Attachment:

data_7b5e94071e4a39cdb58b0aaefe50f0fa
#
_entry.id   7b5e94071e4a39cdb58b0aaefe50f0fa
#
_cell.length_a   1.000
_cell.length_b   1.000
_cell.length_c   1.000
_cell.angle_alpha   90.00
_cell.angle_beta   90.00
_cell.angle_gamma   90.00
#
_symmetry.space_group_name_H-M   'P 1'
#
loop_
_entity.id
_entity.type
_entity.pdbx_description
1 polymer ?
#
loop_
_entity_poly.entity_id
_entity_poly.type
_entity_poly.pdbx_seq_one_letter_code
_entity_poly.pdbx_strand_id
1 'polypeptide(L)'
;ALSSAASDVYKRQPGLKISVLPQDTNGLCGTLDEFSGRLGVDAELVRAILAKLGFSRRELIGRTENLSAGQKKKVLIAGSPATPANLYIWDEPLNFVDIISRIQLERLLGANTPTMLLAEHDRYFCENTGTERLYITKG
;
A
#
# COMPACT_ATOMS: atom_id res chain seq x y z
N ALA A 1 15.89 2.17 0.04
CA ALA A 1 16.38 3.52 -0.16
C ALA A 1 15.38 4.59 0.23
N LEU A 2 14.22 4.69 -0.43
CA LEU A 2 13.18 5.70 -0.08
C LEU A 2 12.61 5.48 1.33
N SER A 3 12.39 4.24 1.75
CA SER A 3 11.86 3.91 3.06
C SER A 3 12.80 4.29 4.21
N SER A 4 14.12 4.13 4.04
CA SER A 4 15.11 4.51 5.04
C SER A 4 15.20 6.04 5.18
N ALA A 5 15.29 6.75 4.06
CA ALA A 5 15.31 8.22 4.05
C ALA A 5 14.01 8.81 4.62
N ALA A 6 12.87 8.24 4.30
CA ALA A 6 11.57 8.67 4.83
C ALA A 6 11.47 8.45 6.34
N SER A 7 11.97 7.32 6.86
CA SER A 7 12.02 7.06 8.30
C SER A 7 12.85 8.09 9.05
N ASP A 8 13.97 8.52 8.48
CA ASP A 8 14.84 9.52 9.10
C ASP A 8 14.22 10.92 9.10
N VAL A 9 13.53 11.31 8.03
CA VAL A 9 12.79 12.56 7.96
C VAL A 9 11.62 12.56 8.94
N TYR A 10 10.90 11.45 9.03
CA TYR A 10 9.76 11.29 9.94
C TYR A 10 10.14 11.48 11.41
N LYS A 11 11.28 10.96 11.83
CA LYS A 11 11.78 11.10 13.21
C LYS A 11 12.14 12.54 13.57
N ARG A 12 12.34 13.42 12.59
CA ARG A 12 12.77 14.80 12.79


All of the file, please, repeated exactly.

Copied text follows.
data_7b5e94071e4a39cdb58b0aaefe50f0fa
#
_entry.id   7b5e94071e4a39cdb58b0aaefe50f0fa
#
_cell.length_a   1.000
_cell.length_b   1.000
_cell.length_c   1.000
_cell.angle_alpha   90.00
_cell.angle_beta   90.00
_cell.angle_gamma   90.00
#
_symmetry.space_group_name_H-M   'P 1'
#
loop_
_entity.id
_entity.type
_entity.pdbx_description
1 polymer ?
#
loop_
_entity_poly.entity_id
_entity_poly.type
_entity_poly.pdbx_seq_one_letter_code
_entity_poly.pdbx_strand_id
1 'polypeptide(L)'
;ALSSAASDVYKRQPGLKISVLPQDTNGLCGTLDEFSGRLGVDAELVRAILAKLGFSRRELIGRTENLSAGQKKKVLIAGSPATPANLYIWDEPLNFVDIISRIQLERLLGANTPTMLLAEHDRYFCENTGTERLYITKG
;
A
#
# COMPACT_ATOMS: atom_id res chain seq x y z
N ALA A 1 15.89 2.17 0.04
CA ALA A 1 16.38 3.52 -0.16
C ALA A 1 15.38 4.59 0.23
N LEU A 2 14.22 4.69 -0.43
CA LEU A 2 13.18 5.70 -0.08
C LEU A 2 12.61 5.48 1.33
N SER A 3 12.39 4.24 1.75
CA SER A 3 11.86 3.91 3.06
C SER A 3 12.80 4.29 4.21
N SER A 4 14.12 4.13 4.04
CA SER A 4 15.11 4.51 5.04
C SER A 4 15.20 6.04 5.18
N ALA A 5 15.29 6.75 4.06
CA ALA A 5 15.31 8.22 4.05
C ALA A 5 14.01 8.81 4.62
N ALA A 6 12.87 8.24 4.30
CA ALA A 6 11.57 8.67 4.83
C ALA A 6 11.47 8.45 6.34
N SER A 7 11.97 7.32 6.86
CA SER A 7 12.02 7.06 8.30
C SER A 7 12.85 8.09 9.05
N ASP A 8 13.97 8.52 8.48
CA ASP A 8 14.84 9.52 9.10
C ASP A 8 14.22 10.92 9.10
N VAL A 9 13.53 11.31 8.03
CA VAL A 9 12.79 12.56 7.96
C VAL A 9 11.62 12.56 8.94
N TYR A 10 10.90 11.45 9.03
CA TYR A 10 9.76 11.29 9.94
C TYR A 10 10.14 11.48 11.41
N LYS A 11 11.28 10.96 11.83
CA LYS A 11 11.78 11.10 13.21
C LYS A 11 12.14 12.54 13.57
N ARG A 12 12.34 13.42 12.59
CA ARG A 12 12.77 14.80 12.79